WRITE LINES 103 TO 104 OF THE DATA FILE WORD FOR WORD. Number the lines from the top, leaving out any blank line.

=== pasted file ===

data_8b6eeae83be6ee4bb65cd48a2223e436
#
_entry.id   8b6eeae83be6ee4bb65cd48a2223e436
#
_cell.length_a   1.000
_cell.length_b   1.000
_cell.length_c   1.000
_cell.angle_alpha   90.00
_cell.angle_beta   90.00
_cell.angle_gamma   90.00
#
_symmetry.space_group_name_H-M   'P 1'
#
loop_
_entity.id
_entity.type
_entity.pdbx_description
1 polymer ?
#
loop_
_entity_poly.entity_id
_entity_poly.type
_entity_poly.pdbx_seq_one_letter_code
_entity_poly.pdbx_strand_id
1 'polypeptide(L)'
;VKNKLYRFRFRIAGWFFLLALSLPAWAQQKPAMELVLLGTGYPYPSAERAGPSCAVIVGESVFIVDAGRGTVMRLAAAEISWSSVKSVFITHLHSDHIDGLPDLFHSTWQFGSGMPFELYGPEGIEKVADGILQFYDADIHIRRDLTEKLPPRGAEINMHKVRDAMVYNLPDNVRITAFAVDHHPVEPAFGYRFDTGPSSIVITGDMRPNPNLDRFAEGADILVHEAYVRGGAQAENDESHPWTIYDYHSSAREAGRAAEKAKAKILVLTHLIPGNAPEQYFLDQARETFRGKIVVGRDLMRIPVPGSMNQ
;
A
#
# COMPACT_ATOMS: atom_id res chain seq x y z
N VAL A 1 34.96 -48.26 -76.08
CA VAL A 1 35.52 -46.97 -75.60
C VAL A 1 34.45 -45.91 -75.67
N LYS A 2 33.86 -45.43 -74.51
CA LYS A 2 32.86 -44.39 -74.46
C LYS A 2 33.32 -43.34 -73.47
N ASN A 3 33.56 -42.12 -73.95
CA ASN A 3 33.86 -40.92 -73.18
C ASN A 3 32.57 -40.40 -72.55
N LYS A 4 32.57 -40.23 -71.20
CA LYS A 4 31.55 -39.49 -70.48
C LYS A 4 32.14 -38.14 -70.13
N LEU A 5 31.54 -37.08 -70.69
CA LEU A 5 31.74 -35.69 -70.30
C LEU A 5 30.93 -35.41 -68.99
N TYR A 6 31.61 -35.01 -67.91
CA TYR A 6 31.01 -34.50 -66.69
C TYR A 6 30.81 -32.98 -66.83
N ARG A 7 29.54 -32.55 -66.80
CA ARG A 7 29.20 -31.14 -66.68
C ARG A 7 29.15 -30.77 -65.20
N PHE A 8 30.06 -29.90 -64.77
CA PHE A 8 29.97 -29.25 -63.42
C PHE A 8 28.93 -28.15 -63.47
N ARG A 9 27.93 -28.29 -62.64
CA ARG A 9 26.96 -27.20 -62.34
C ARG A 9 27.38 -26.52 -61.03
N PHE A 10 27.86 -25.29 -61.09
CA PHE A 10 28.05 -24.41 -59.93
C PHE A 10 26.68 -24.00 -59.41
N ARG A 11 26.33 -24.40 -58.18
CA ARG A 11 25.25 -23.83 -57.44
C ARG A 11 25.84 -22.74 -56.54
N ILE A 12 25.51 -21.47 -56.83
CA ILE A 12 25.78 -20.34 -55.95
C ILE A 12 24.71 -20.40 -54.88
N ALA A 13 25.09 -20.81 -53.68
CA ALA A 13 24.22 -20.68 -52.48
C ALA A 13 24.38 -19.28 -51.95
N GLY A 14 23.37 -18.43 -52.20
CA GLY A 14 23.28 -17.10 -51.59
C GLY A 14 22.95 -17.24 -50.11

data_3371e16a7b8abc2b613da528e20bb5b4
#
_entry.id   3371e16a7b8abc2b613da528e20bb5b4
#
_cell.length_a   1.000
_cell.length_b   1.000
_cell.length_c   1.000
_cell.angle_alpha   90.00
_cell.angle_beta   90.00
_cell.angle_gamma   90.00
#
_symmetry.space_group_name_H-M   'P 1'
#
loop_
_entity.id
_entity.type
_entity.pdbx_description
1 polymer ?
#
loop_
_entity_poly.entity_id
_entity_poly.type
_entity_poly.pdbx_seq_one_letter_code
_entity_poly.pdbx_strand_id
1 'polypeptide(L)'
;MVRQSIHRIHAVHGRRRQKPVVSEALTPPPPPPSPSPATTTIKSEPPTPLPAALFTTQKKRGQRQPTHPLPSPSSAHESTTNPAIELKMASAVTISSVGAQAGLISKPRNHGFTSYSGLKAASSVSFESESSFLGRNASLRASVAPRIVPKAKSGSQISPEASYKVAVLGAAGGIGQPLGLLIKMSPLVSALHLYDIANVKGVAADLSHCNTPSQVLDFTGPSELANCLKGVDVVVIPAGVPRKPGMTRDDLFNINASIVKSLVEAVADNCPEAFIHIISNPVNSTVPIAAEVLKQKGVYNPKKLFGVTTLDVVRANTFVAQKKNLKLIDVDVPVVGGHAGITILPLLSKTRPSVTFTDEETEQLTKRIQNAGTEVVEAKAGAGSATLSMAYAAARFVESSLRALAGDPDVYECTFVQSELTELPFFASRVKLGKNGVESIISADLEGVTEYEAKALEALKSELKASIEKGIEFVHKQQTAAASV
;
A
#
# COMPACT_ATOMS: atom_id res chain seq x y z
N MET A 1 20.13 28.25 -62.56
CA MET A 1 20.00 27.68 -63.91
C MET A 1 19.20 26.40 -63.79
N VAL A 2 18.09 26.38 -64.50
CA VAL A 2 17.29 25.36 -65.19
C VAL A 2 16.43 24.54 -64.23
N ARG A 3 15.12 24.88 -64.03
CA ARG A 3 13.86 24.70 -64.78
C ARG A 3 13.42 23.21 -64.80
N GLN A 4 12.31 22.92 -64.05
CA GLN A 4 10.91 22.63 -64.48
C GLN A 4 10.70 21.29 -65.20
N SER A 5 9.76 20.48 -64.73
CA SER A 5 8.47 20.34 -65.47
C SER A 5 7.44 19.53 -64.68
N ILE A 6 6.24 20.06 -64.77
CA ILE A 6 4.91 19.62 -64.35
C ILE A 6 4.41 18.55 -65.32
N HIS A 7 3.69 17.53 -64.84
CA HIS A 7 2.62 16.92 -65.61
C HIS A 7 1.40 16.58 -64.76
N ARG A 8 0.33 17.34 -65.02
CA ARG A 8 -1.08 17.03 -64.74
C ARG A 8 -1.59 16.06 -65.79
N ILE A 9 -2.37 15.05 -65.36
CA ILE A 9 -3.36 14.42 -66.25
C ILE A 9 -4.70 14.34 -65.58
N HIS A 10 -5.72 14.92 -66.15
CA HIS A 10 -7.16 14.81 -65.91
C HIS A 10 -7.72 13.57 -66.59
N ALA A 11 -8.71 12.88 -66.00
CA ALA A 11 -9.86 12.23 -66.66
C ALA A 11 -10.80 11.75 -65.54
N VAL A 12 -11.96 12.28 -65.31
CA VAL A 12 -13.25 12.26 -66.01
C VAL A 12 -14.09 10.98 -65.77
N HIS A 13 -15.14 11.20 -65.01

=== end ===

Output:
N MET A 1 20.13 28.25 -62.56
CA MET A 1 20.00 27.68 -63.91